By: Bill Willingham (story), Phil Jimenez & Steve Sadowski (pencils), Andy Lanning & Andrew Pepoy (inks), Andrew Dalhouse (colors)
The Story: A fairy tale who loves fairy tales. A bit incestuous if you ask me.
The Review: Since Willingham is at bottom a talented writer with a lot of vision, I’m willing to believe he intended all along for Lumi the Snow Queen to assert herself as the central figure of this story. But to me it feels more like one of those slow evolutions in the story itself, where Willingham found something that was really working—because honestly, much of this series so far has not—and let it grow.
This issue’s opening scene highlights just how diminished Ali Baba and Briar Rose’s presences have become, with Ali acting more like a featured distraction and Rose physically absent altogether. Ali’s not even much interesting as a distraction either; most of his dialogue involves a lot of decidedly un-princelike whining, which does nothing for his already minimal personality. Otherwise, you might be more interested that between the two women he kissed in the debut, it may not be Rose he’s meant to end up with (according to Jonah’s thus far reliable prognosis).
Now here’s an interesting thing: Ali does end up gaining a few layers of character in this issue, but not from anything he does, per se. Jonah’s truncated retelling of the thief Fable’s original fable gives you the sense that Ali’s not really motivated by the wealth or women in themselves when it comes to his scheming; it’s the adventure in his misadventures that keeps him going. You learn that at heart, Ali’s neither unscrupulous or a womanizer, and so his expression of gratitude and loyalty to Rose at the end of the issue suddenly carries weight and charm.
Speaking of Rose, she also gets to show some substance beneath her fair appearance in this issue. We got hints in #2 that she has an independent, no-nonsense streak, but now we actually we get to see in her rolling up her sleeves and getting dirty. And you know, with her sweating and grunting, luxurious hair tied back, nose bloodied, and, most importantly, not complaining about it, you can’t help liking the princess a whole lot more, so this arc may not be a loss after all.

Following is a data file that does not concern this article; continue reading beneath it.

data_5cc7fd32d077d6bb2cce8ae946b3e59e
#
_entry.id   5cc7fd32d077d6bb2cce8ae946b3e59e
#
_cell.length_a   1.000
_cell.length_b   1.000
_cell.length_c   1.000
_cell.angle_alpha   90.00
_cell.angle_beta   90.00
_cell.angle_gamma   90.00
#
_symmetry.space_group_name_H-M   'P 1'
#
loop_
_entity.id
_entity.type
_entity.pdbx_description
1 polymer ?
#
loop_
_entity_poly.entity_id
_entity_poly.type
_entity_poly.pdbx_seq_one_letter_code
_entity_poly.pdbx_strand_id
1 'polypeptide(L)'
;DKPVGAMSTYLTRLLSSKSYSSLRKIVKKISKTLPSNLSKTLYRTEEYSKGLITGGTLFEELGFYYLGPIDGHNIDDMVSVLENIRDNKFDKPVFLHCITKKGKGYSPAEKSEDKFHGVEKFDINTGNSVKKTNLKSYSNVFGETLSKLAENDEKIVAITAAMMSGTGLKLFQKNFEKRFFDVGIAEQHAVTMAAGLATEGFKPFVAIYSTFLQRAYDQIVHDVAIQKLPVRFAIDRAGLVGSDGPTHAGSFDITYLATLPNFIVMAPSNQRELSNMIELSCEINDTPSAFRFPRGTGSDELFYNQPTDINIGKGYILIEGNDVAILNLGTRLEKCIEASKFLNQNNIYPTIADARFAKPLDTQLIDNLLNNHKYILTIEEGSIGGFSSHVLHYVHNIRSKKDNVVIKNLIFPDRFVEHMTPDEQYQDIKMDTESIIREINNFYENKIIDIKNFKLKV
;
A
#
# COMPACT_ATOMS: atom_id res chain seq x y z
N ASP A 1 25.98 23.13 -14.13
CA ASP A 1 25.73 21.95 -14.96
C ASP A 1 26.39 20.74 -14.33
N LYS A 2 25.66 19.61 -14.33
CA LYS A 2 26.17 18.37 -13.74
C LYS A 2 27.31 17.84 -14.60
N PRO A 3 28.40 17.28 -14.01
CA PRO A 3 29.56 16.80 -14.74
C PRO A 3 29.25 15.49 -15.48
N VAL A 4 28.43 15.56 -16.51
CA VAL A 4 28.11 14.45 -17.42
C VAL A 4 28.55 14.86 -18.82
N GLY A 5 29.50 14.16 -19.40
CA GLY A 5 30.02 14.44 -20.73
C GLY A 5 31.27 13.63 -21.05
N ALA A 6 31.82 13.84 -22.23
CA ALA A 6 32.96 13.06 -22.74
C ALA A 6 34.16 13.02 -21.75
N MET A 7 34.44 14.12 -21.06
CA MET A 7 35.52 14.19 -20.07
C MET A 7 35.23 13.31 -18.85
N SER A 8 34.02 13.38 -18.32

Clearly, though, Lumi is the star and emotional heart of this story, ice queen she may be. She has this affectedly indifferent, elitist manner that reminds you distinctly of Emma Frost, and her relentlessly unconcerned insults (“Exactly the level of scholarship one might expect from a lowly bottle imp.”) to Jonah are very Emma-like, not to mention you the vicarious pleasure you derive from them. I don’t have a fine-tuned grasp of Fables continuity, so I can’t tell if her storytelling addiction and her drinking from Gepetto’s chalice—which doesn’t refer to anything dirty, by the way—are ret-cons or not. But at least Willingham doesn’t use these developments to instantly absolve her of her past misdeeds; as Jonah reminds her, she has “debts” to pay.
What’s left to praise about Jimenez’s work? This issue he gets a bit of seamless assistance from Sadowski, and it all looks as lush as it ever did. Cinematic is definitely the word that comes to mind, as every scene hits all the right beats with pitch-perfect tone, even if it’s not the one you expect. When Lumi and Jonah get into an academic debate about the evolution of stories, your first thought wouldn’t be for Lumi to be lounging in bed, but when Jimenez does it, you can see how perfectly the setting and her posture communicates her coquettish, yet sophisticated appeal.
Conclusion: The strongest outing yet from this series, one convincing me it deserves a life of its own. It was touch-and-go for a while there, but this issue makes you feel it has something special to offer.
– Minhquan Nguyen
Some Musings: – Is it wrong of me to hope fervently that Jonah perished in the battle between Lumi and Hadeon?